Dutch Meteor Society: Leonids 1998 Results

23 Янв 2014 | Author: | No comments yet »

Observations of the Leonids started on 16 November at 21h UTC. The first long-duration echo (4 minutes) was registrated at 21h26m UTC, almost exactly at the moment of the calculated rise of the radiant for the midpoint between Roden and Wroclaw. Soon after radiant rise the number of long-duration echoes started to increase. Such echoes are typical for the Leonid meteors with their high velocity of about 70 km/s. Counting the number of echoes of Leonids is difficult because of their long-duration and strong overlap. A probably better indication for the activity of the Leonids is the total reflection time. In figure 1 the percentage of hourly elapsed time of signals stronger than 0.1 mV is given. The figure shows that during many hours the stations around 72.11 MHz were received almost constantly. Peak activity was observed around 5h UTC, while after 10h the activity declined rapidly. The numbers are more or less proportional with the sine of the elevation. If the sine function is a valid representation for the observability of overdense reflections, then the Leonids had a rather flat activity distribution. For comparison the total reflection time is given for three consecutive days, starting 16 November 1998.


The hourly counts of meteors stronger than 0.1 mV is given in Figure 2. From this figure, and also from recorder charts, it is clear that the number of counts dropped by about 50% between 23h00m and 3h30m UTC. Probably one or more of the transmitters were shut down or power was reduced. A provisional correction has been applied for this effect in Figure 1 (dashed line for 16/17 November). After this correction the activity is more pronounced between 0h and 2h UTC. In Figure 2 also the hourly counts for 7/8 November 1998 are displayed as indication of the normal sporadic activity.

Wim Zanstra

LEONIDS 1998

Everybody could hardly wait for the maximum of the Leonids that should take place in the night of November 17 to 18 1998. At clear skies there should be a possibility that also in western Europe this famous meteor shower could be observed. The moon would not disturb this time. Important astronomers did there best to make clear that everybody should look at the coming heavenly fireworks. In my particular case the shower should be observed by means of the reflections of radiowaves, so independent of clouds and disturbing light. As emitter we used radio Wroclaw at the frequency of 72.11 MHz. Only the height of the radiant above the horizon and much less the azimuth should determine the possibility to detect a meteor. While it always is wise to begin observations one or two days before the (expected) maximum the action was started at November 16, 22 UT after the rise of the radiant. The figures allready show at that moment a high activity with a lot of longer reflections. If this were a sign for the real maximum that should occur during the next night, it was very promissing. The break from 3 till 9 UT was well used to come in a good shape for the real work in the night of November 17/18.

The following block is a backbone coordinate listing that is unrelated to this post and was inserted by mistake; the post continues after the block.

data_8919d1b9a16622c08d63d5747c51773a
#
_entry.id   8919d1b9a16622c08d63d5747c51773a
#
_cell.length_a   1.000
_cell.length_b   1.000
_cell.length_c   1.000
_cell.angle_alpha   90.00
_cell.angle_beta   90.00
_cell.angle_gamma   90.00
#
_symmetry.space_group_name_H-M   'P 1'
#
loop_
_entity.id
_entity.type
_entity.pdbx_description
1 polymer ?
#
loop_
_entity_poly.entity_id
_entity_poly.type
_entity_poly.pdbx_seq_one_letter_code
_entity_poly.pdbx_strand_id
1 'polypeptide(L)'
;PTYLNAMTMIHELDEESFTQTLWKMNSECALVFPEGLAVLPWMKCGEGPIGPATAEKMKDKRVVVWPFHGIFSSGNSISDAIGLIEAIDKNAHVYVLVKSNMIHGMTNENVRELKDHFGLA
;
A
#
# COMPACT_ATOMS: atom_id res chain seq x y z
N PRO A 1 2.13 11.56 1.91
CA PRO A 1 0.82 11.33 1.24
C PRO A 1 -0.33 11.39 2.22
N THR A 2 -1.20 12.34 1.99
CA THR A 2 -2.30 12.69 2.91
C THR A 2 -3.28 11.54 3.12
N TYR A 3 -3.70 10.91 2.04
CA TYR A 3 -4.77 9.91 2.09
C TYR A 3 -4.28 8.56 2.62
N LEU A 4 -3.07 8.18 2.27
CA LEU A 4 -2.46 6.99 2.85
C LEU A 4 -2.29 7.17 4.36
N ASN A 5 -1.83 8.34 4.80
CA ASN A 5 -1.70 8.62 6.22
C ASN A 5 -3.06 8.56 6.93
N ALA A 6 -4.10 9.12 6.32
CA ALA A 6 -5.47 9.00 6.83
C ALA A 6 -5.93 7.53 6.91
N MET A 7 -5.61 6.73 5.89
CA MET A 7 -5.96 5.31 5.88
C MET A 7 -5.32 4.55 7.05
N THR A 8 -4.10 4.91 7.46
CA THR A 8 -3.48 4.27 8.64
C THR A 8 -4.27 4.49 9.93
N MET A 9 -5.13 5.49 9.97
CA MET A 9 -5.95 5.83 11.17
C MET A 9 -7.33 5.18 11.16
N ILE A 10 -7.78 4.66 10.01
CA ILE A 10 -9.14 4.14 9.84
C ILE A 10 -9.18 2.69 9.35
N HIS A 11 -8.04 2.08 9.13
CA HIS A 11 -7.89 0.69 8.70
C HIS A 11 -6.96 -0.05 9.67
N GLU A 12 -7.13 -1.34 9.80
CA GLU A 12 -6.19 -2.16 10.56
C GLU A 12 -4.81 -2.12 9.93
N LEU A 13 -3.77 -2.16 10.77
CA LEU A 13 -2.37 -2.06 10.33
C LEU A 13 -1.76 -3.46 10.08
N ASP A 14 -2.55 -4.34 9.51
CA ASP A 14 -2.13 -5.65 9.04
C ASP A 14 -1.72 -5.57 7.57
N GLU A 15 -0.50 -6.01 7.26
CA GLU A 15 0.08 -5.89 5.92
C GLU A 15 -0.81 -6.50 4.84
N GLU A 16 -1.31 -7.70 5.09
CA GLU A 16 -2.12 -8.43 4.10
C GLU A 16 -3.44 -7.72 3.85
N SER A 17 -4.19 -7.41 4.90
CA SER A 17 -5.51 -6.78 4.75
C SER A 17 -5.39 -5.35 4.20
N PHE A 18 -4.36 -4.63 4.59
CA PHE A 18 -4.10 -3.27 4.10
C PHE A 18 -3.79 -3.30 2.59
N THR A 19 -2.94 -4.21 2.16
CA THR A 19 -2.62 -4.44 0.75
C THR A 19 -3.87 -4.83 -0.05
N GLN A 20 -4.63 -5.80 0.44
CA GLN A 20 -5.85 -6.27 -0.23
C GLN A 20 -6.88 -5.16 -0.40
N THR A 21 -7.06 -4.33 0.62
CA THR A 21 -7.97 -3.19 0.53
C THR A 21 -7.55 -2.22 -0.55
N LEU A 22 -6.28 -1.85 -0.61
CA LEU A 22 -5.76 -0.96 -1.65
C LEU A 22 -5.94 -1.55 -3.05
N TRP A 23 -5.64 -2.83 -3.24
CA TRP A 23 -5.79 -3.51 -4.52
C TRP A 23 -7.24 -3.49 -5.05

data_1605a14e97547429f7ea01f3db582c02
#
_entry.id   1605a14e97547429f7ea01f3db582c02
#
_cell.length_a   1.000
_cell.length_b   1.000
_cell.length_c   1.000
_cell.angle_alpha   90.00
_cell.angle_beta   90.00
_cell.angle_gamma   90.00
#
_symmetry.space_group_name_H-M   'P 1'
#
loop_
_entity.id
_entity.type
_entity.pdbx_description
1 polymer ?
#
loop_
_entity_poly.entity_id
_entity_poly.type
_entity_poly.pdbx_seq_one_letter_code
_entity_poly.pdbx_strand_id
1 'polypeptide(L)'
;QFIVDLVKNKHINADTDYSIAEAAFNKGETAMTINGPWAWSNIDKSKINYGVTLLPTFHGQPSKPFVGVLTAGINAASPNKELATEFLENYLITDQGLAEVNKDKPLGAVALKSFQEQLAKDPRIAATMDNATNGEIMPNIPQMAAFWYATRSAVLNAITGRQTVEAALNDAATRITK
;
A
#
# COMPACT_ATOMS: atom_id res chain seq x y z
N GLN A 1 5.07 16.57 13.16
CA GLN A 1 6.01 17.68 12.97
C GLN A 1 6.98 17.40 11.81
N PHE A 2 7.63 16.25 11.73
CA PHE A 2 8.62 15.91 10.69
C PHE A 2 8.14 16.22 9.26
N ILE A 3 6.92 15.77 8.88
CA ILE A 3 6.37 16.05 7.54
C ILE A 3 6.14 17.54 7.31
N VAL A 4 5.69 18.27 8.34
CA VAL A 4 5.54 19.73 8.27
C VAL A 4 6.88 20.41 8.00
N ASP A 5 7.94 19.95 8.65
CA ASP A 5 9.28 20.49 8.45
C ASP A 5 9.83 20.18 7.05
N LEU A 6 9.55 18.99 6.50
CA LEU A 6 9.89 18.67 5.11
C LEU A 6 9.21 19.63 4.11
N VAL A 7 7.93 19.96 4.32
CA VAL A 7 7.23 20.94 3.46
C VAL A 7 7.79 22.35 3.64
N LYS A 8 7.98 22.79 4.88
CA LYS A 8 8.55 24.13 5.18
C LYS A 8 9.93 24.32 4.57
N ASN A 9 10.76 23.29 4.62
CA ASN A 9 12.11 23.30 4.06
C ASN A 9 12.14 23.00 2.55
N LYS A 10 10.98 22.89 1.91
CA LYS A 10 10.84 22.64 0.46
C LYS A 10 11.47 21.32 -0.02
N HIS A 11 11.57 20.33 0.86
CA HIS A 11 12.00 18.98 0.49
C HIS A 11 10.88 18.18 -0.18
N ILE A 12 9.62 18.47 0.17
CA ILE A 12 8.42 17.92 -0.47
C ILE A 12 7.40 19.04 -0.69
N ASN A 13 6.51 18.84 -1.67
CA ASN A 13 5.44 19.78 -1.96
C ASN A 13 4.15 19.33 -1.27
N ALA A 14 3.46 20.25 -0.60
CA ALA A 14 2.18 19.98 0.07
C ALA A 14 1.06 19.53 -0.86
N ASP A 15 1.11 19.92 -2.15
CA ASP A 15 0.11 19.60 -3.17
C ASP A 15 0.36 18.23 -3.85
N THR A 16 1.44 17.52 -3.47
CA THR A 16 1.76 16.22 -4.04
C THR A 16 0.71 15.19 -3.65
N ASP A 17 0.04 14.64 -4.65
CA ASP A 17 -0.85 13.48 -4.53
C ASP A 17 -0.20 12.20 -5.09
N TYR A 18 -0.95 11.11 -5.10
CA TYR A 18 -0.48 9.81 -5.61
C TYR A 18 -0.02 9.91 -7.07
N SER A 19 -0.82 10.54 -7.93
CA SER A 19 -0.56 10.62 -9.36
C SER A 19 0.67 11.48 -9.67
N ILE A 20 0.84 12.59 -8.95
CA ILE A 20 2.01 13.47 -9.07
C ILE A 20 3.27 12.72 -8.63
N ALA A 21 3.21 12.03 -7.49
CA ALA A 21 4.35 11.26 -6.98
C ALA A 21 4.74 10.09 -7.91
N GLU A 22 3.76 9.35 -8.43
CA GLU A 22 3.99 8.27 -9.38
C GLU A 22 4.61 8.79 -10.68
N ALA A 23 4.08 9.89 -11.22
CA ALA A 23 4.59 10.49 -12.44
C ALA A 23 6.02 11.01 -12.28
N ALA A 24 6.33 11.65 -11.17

Azimut 110

During the morning at November 17 the activity, especially of the longer reflections, was still very high. After the setting of the radiant at about 14 UT no reflections could be received anymore, and preparations for the coming night began!

Figure 1. The total hourly rates per hour of the Leonids (n), corrected for the sporadic background, reflectiontime and breaks, are following the height of the radiant (h,%) very well. It shows a rather flat activity pattern, exept at the beginning of the observations. The activity of the Leonids must have been relatively higher there. At the end of the 17th of November the activity was almost reduced to zero again.

Figure 2. The hourly rates per hour of a number of different kinds of reflections, corrected for reflectiontime and breaks. Clearly seen is the dominant behaviour of the long signals, which practically only belong to the Leonids.

Figure 3. The reflectiontime in percentages of one hour (tc) and corrected for the messured reflectiontime and breaks. This one as well follows the height of the radiant (h,%) and disappears to the end of November 17 practically completely.

Azimut 110

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